Terry Wallace | Associated Press
DALLAS — A grass fire apparently sparked by a mower swept about 300 yards across a tinder-dry open field to a suburban Dallas subdivision Monday, burning through wooden fences and torching as many as 20 homes, officials said.
The blaze in Balch Springs was the latest in drought-stricken North Texas, which has been vulnerable to explosive wildfires for at least two weeks.
The mower was being used in the open field to trim the brush when its blade struck some debris and generated a spark that ignited the blaze, said Balch Springs Fire Marshal Sean Davis. The fire spread quickly north from the shoulder of Interstate 20 to the subdivision about 4 p.m. Monday, causing varying degrees of damage to 14 to 20 homes before the flames were contained, Davis said.
There were no immediate reports of injuries, he said.
Aerial video showed the fire spread up and down the street as firefighters and homeowners working in 103-degree heat tried to prevent the fire from spreading to more of the bricked frame homes. One end of the fire spread to a home where a panicked dog ran back and forth before running through a pet door at a neighboring home. The fate of pets was not immediately known, Davis said.
Fire crews from Dallas and other nearby suburbs have gone to the scene to assist Balch Springs crews.
Firefighting teams have thrown dozens of extra crew members into the fight over the weekend against a North Texas wildfire that has destroyed 16 homes and damaged five others, officials said Monday.
The crews have held the Chalk Mountain Fire effects in check at 10 1/2 square miles since last week, according to the Southern Area Blue, Type-I Incident Management Team.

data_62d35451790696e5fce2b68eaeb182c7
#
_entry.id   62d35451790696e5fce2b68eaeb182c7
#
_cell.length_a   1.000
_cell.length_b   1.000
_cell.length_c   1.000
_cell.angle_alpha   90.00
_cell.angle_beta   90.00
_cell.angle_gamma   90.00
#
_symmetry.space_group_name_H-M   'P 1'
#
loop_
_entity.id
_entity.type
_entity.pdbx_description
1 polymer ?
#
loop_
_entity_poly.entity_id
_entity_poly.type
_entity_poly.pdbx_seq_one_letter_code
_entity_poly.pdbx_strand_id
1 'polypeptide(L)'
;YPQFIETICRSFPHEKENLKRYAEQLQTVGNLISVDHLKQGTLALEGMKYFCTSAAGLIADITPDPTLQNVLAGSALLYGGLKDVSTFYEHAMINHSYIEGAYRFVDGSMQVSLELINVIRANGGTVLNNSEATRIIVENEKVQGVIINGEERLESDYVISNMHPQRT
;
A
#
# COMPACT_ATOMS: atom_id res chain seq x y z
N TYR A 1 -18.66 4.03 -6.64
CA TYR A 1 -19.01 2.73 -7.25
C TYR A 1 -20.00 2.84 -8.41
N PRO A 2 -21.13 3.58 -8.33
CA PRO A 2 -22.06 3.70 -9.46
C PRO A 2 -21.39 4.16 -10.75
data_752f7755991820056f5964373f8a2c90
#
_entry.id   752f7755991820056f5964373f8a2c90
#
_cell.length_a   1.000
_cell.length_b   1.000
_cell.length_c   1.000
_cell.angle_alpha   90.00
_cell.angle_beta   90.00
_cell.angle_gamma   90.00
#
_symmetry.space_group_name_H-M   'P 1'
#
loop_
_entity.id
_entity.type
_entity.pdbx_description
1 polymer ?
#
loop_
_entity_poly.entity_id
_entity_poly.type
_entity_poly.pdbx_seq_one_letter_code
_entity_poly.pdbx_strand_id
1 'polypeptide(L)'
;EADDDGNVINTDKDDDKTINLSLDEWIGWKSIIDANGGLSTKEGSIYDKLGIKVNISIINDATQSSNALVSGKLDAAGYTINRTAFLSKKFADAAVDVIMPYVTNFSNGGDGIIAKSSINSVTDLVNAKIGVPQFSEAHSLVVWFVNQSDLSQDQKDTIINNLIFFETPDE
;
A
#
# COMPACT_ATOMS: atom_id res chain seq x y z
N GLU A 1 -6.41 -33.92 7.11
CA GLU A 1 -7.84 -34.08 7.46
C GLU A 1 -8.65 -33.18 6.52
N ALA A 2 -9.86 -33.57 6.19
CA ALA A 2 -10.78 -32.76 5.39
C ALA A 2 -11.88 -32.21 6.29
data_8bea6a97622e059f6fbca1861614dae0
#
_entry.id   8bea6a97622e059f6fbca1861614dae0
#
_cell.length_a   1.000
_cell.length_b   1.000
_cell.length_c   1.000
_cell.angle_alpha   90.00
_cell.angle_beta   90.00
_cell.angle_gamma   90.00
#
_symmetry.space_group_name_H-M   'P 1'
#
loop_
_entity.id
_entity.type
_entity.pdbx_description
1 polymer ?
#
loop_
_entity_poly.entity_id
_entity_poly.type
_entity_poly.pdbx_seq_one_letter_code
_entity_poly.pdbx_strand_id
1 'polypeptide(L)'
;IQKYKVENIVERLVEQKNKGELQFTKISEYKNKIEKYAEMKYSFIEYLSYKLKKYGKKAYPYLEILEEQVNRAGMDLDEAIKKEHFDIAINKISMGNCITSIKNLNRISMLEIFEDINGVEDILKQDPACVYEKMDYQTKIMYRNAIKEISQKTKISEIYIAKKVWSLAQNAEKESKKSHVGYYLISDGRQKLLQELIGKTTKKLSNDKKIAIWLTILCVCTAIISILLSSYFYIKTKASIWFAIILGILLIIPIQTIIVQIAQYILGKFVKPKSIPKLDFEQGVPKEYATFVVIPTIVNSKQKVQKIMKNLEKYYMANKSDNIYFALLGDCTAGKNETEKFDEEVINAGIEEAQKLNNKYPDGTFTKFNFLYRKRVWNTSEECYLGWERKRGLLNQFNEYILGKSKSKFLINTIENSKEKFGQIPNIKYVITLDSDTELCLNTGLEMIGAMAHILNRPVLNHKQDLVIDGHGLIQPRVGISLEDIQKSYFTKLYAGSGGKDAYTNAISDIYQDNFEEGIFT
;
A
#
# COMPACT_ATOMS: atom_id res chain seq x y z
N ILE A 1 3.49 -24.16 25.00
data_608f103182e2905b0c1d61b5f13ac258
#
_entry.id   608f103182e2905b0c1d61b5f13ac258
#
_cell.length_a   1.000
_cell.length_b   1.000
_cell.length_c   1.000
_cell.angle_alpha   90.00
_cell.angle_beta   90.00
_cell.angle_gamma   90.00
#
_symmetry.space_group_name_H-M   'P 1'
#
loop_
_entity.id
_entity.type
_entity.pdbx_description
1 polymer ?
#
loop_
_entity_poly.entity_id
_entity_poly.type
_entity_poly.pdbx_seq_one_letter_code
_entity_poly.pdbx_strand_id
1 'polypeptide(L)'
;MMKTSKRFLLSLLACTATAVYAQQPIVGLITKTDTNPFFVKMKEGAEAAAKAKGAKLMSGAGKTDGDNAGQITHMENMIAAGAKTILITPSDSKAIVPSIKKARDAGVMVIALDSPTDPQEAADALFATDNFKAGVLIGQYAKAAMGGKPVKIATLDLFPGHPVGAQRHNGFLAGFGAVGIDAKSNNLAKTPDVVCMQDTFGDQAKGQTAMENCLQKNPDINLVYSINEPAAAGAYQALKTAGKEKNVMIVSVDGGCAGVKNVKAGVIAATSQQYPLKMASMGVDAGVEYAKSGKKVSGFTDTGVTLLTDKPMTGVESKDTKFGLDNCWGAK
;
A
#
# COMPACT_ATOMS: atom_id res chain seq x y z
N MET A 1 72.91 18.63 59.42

Team leaders say they have added 126 firefighters and extra fire engines and bulldozers to the 190 already clearing fire lines over the weekend 50 miles southwest of Fort Worth, expanding the containment from 10% to 20%.
Meantime, firefighters are mopping up the Possum Kingdom Lake fire that destroyed five homes 70 miles west of Fort Worth. That fire is now 95% contained, team leaders said Monday.
This year has been plagued by wildfires fostered by severe to extreme drought throughout the West.
In California, a huge wildfire spread to a forest near Yosemite National Park, forcing thousands of residents to evacuate mountain communities. The fire is the second to strike the area. Another fire that broke out in the area earlier this month burned to the edge of a grove of giant sequoias.
In New Mexico, a prescribed burn in early April got out of control and grew to the biggest wildfire in the state’s history, blackening more than 500 square miles in the north of the state.